These practices include a lack of informed consent (since many women can’t read documents they are made to sign), minimal compensation and unfair payment schedules, isolation from family and restricted movement outside of surrogacy “residences,” constant monitoring, high-risk medical procedures, and unnecessary C-sections to accommodate traveling parents. Post-partum medical care may be poor or lacking altogether, and should problems occur, there is no life or disability insurance.
As for cases in which an intended parent’s egg is not used, “egg providers must undergo an intensive and risky process using hormones that have multiple short- and long-term effects,” OBOS points out. “Similar to gestational mothers, many egg providers receive minimal and sub-standard information about the health risks and they are often provided with little to no follow-up care.”
The work of CGS and OBOS will make available this kind of little-known or under-reported information, thereby illuminating the human rights and social justice issues inherent in surrogacy and egg retrieval.
In its 2012 report “Birthing a Market: A Study on Commercial Surrogacy,” Sama-Resource Group for Women and Health New Delhi shed light on the situation in India. Citing “an explosion of fertility services that promise a cure for the allegedly increasing rates of infertility,” Sama says the Indian fertility industry, estimated to be worth more than 400 million U.S. dollars, is proliferating rapidly despite the absence of regulatory or monitoring mechanisms.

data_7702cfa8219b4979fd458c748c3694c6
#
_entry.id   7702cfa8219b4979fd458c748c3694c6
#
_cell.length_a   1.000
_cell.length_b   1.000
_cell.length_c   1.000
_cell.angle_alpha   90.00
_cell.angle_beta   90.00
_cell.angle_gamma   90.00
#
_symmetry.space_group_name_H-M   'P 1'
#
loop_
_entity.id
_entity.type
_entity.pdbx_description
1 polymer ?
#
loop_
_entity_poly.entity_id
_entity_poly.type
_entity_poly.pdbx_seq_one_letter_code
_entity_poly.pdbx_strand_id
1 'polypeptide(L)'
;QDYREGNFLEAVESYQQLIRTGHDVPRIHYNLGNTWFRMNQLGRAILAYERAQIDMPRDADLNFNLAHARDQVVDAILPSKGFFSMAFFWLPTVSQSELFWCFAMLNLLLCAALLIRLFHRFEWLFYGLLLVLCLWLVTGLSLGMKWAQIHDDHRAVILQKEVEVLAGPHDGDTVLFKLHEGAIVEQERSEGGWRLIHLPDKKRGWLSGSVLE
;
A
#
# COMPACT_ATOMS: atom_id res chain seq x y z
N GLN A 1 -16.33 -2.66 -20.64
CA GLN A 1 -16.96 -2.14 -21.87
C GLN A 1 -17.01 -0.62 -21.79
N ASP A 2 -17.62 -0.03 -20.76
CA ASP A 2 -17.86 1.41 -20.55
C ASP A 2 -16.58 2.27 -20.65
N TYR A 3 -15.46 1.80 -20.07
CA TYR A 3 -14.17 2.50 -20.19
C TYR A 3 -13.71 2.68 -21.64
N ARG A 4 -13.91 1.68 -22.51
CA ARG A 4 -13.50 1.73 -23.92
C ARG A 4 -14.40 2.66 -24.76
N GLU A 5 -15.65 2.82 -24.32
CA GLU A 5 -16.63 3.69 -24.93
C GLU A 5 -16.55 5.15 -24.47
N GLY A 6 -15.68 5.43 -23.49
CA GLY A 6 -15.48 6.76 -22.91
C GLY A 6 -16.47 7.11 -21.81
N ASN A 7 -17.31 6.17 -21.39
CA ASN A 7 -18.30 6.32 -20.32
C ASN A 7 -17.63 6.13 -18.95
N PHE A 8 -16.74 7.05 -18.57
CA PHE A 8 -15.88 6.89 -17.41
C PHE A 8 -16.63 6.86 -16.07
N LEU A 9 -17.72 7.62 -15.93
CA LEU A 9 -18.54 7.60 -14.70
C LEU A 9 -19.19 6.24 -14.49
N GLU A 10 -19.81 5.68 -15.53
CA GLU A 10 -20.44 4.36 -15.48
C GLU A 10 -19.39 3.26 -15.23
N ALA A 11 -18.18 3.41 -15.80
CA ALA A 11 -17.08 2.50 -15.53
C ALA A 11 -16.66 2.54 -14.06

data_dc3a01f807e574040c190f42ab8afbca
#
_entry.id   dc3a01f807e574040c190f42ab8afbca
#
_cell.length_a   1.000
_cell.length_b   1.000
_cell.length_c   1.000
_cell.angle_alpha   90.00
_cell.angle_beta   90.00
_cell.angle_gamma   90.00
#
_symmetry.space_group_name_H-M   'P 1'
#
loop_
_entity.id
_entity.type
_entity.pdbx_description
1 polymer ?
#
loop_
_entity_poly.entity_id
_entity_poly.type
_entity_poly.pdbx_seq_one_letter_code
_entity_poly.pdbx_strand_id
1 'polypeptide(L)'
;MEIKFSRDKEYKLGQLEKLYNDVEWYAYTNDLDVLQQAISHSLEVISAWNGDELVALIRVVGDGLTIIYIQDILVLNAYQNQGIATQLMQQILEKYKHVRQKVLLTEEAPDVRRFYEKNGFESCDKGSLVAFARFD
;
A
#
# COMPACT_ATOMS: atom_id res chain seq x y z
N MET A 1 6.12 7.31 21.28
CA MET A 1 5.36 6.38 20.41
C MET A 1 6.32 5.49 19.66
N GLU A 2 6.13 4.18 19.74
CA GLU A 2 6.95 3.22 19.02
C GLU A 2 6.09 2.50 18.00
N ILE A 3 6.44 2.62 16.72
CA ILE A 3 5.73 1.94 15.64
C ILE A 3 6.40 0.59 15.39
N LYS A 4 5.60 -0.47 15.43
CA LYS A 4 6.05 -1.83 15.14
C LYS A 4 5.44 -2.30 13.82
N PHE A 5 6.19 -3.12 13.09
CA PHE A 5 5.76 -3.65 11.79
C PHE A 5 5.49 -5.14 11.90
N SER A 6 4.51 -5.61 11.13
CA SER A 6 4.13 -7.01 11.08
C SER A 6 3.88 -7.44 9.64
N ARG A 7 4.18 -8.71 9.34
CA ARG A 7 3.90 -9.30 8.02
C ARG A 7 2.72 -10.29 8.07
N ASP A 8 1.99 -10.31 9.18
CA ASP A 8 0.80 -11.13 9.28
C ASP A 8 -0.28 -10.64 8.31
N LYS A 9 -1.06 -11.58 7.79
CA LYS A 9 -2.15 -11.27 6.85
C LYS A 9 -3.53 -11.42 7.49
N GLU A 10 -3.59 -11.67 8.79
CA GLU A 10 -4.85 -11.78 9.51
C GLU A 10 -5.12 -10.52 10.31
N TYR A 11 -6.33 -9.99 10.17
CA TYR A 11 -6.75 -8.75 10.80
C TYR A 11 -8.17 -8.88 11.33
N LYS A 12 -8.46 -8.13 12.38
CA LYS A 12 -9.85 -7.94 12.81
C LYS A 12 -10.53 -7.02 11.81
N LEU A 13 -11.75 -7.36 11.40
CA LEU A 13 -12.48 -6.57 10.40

“Commercial surrogacy is often portrayed as a win-win situation,” the Sama report notes. It is positioned as giving “desperate and infertile” parents a child while providing poor surrogate women with much-needed income. But “in the face of growing globalization of capital and shrinking local avenues for jobs and resources, women from marginalized communities and regions find themselves more impoverished, powerless, and vulnerable.”
Feminists are among the many diverse voices weighing in on surrogacy and egg retrieval. Some question health implications and raise issues about the broader effects on women’s lives, marriage, and parenthood. Others think the “patriarchal ideology of motherhood,” in the words of Sama, puts too much focus on biology, while still others argue that the most significant issue is the need to make all reproductive health technologies safer. But despite differences of opinion or emphasis, there is consensus that more needs to be known about ARTs and their impact on the personal, social, political, and economic lives of those that use them.
The work enabled by the MacArthur Foundation grant will provide an opportunity for OBOS and CGS to provide unbiased information in the face of lagging government oversight, media sensationalizing, and society’s lack of knowledge about the implications of assisted reproductive technologies. It will draw attention to the women on whose backs the industry continues to thrive, bringing much-needed information into the mainstream and helping to pave the way for, as Chatterjee and Whelan point out, “a real win-win for everyone.”
The views expressed in this commentary are those of the author alone and do not represent WMC. WMC is a 501(c)(3) organization and does not endorse candidates.